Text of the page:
It's an unfortunate part of the game, but it's important to prepare for player injuries. Fantasy football owners will have several Week 1 streaming options to replace injured starters.
Half of the suggested players could have decent roles for the duration of the regular season while others will only provide a short-term fix to a roster void. Pay close attention to options at running back. Two pickups may have season-long value.
There's one particular player who should be owned in all leagues, and there's also a familiar face who could become a factor at tight end.
Let's take a look at the top streaming options in place of starters who went down with an injury during the offseason.
QB Nick Foles, Philadelphia Eagles (5 percent owned)
Carson Wentz, who's recovering from a torn ACL and LCL, isn't quite ready to reclaim his spot under center.
Foles won't have wide receiver Alshon Jeffery available in the passing game. He's on the mend following offseason shoulder surgery, per ESPN's Adam Schefter and Chris Mortensen.
Nonetheless, Foles proved he could fill a short-term starting role and produce with the offensive assets around him last season. He threw for 971 yards, six touchdowns and one interception through three postseason contests en route to a Super Bowl victory in February.
RB Alfred Morris, San Francisco 49ers (72 percent owned)
Running back Jerick McKinnon suffered a torn ACL Saturday during practice, putting an end to his 2018 campaign.
Morris logged 19 carries for 89 yards in two preseason appearances. He averaged 4.8 yards per carry in 14 appearances, which included five starts, with the Dallas Cowboys in 2017. San Francisco's offensive line isn't as good, but the 29-year-old will have opportunities to produce on early downs.
RB Jordan Wilkins, Indianapolis Colts (30 percent owned)
It's not a foregone conclusion running back Marlon Mack opens the season in the backfield, per George Bremer of the Herald Bulletin. He suffered a hamstring injury in the first preseason game against the Seattle Seahawks.
Fellow ball-carrier Christine Michael went through concussion protocol following the final exhibition game with the Cincinnati Bengals.
Rookie fifth-rounder Jordan Wilkins logged 27 carries for 75 rushing yards during the preseason, and he may take the field as the healthiest running back in the backfield in Week 1.
Someone has to handle the load for the ground attack. At 6'1", 216 pounds, the Mississippi product looks more able to cope with the majority of the carries than fourth-rounder Nyheim Hines, who's listed at 5'9", 198 pounds.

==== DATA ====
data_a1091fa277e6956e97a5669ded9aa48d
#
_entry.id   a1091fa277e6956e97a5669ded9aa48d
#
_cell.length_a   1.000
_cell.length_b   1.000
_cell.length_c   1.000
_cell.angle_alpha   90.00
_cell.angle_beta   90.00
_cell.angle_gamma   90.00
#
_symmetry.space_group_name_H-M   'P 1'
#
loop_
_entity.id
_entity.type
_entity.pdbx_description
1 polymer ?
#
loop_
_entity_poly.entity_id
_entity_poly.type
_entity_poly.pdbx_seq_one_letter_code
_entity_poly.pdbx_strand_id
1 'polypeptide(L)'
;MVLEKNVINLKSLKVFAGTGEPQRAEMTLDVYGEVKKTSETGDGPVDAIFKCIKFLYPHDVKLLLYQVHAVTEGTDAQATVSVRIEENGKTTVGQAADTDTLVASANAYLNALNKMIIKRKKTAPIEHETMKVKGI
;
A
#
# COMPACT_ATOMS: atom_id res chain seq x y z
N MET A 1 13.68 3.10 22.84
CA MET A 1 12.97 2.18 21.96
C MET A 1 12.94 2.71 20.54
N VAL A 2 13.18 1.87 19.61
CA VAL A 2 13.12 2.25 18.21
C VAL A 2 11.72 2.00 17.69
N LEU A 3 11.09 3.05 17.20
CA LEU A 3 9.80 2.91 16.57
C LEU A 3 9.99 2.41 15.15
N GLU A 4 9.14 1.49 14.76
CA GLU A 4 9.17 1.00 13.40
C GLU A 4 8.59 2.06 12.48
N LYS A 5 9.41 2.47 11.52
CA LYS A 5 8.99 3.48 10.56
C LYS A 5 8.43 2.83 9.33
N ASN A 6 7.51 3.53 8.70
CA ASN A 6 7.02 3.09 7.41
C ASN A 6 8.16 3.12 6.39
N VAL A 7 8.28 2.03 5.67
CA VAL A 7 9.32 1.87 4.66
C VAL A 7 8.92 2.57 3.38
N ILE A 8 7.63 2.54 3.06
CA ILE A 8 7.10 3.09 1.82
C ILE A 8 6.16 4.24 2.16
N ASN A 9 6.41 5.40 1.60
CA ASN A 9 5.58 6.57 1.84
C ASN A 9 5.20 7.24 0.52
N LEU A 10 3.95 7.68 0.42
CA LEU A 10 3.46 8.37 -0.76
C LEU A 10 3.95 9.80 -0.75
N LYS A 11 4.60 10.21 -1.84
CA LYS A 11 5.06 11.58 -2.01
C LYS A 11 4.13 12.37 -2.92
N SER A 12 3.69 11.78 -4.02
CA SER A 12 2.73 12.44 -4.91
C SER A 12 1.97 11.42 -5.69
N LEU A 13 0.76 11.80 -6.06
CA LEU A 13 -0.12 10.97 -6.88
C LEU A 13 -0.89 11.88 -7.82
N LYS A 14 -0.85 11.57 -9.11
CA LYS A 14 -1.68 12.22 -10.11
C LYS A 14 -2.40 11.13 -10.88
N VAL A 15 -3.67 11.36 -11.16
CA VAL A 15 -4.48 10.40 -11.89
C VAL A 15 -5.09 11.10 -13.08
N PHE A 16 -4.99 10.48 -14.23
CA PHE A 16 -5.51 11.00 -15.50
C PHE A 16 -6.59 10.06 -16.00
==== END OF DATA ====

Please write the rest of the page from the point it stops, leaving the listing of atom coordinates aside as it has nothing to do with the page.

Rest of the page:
WR Keelan Cole, Jacksonville Jaguars (51 percent owned)
Jacksonville Jaguars wide receiver Marqise Lee suffered knee ligament damage in Week 3 of the preseason against the Falcons, which ended his 2018 season. The team's three wide receiver sets should feature Keelan Cole, Dede Westbrook and Donte Moncrief.
The Jaguars acquired Moncrief on a one-year deal during the offseason. Cole and Westbrook are familiar components in the passing attack from last season. The former led the team in receiving yards (748) and should assume a bigger role for the season with Lee sidelined for the year.
Cole should be owned in all leagues at this point.
WR Mike Wallace, Philadelphia Eagles (9 percent owned)
As mentioned above, the Eagles won't have Jeffery on the field. The front office acquired Mike Wallace during the offseason, and he could provide an immediate impact in the fantasy realm.
Wallace compiled 52 catches for 748 yards and four touchdowns during the 2017 campaign with the Baltimore Ravens.
He'll likely step into the No. 2 wide receiver role opposite Nelson Agholor against the Falcons. The 32-year-old pass-catcher can still stretch a defense. He averaged 14.4 yards per catch last season.
TE Antonio Gates, Los Angeles Chargers (9 percent owned)
The Los Angeles Chargers placed tight end Hunter Henry on the physically unable to perform list, which keeps the door open for his return this season after suffering a torn ACL during organized team activities in May.
In the meantime, the Chargers signed tight end Antonio Gates on Sunday—a familiar face for quarterback Philip Rivers. He's also the franchise leader in receptions (927), receiving yards (11,508) and touchdowns (114).
In a limited role, Gates caught 30 passes for 316 yards and three touchdowns last season. At 38 years old, the veteran tight end won't yield high-end production every week. However, he's worth a shot in Week 1 against a Kansas City Chiefs secondary that ranked 25th in passing yards allowed in 2017.
The unit also has a question mark at safety next to Eric Berry.
TE Mark Andrews, Baltimore Ravens (0 percent owned)
Tight end Hayden Hurst underwent a procedure to address a stress fracture in his foot, per NFL Network's Mike Garafolo.
He's expected to miss time during the regular season, which clears the pathway for one of the Baltimore Ravens tight ends to see targets in the passing attack. Strangely, Nick Boyle, Maxx Williams and Mark Andrews are all owned in zero percent of leagues.
In 2017, the Ravens used 12 personnel, which features two tight ends, two wide receivers and a running back, more than any other team at 34 percent, per Sharp Football Stats. The front office drafted two tight ends in April, it's clear offensive coordinator Marty Mornhinweg likes to use big-body targets in the aerial attack.
The Ravens selected Andrews in the third round of this year's draft, which may suggest the team's confidence in his ability to produce sooner rather than later. The Oklahoma product comes into the league as one of the better receiving tight ends, accumulating 112 catches for 1,765 yards and 22 touchdowns at Oklahoma.
Tight ends Boyle and Williams haven't provided much in the passing game over the last four years. Quarterback Joe Flacco could target Andrews, his newest asset at tight end, as a big-body target (6'5", 256 lbs) in the red zone.